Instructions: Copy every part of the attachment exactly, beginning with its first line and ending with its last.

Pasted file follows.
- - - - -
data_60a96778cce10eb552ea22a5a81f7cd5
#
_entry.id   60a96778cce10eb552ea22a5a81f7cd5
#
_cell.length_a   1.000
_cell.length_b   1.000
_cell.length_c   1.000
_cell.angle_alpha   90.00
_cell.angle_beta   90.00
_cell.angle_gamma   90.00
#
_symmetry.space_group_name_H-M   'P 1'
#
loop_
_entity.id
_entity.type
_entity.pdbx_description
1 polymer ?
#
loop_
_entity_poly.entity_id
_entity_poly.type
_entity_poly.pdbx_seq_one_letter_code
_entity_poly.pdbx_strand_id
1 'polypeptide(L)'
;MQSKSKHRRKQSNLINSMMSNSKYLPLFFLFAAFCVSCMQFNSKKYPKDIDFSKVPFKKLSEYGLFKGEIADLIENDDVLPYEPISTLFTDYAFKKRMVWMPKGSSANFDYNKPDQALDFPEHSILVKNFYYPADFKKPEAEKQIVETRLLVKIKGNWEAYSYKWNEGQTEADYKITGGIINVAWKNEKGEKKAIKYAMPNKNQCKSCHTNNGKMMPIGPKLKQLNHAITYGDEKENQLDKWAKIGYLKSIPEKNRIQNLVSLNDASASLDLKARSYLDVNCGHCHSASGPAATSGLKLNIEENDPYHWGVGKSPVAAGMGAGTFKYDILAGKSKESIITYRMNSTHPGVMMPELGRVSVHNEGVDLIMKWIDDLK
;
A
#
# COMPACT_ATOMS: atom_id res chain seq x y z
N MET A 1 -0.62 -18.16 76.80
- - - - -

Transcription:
data_60a96778cce10eb552ea22a5a81f7cd5
#
_entry.id   60a96778cce10eb552ea22a5a81f7cd5
#
_cell.length_a   1.000
_cell.length_b   1.000
_cell.length_c   1.000
_cell.angle_alpha   90.00
_cell.angle_beta   90.00
_cell.angle_gamma   90.00
#
_symmetry.space_group_name_H-M   'P 1'
#
loop_
_entity.id
_entity.type
_entity.pdbx_description
1 polymer ?
#
loop_
_entity_poly.entity_id
_entity_poly.type
_entity_poly.pdbx_seq_one_letter_code
_entity_poly.pdbx_strand_id
1 'polypeptide(L)'
;MQSKSKHRRKQSNLINSMMSNSKYLPLFFLFAAFCVSCMQFNSKKYPKDIDFSKVPFKKLSEYGLFKGEIADLIENDDVLPYEPISTLFTDYAFKKRMVWMPKGSSANFDYNKPDQALDFPEHSILVKNFYYPADFKKPEAEKQIVETRLLVKIKGNWEAYSYKWNEGQTEADYKITGGIINVAWKNEKGEKKAIKYAMPNKNQCKSCHTNNGKMMPIGPKLKQLNHAITYGDEKENQLDKWAKIGYLKSIPEKNRIQNLVSLNDASASLDLKARSYLDVNCGHCHSASGPAATSGLKLNIEENDPYHWGVGKSPVAAGMGAGTFKYDILAGKSKESIITYRMNSTHPGVMMPELGRVSVHNEGVDLIMKWIDDLK
;
A
#
# COMPACT_ATOMS: atom_id res chain seq x y z
N MET A 1 -0.62 -18.16 76.80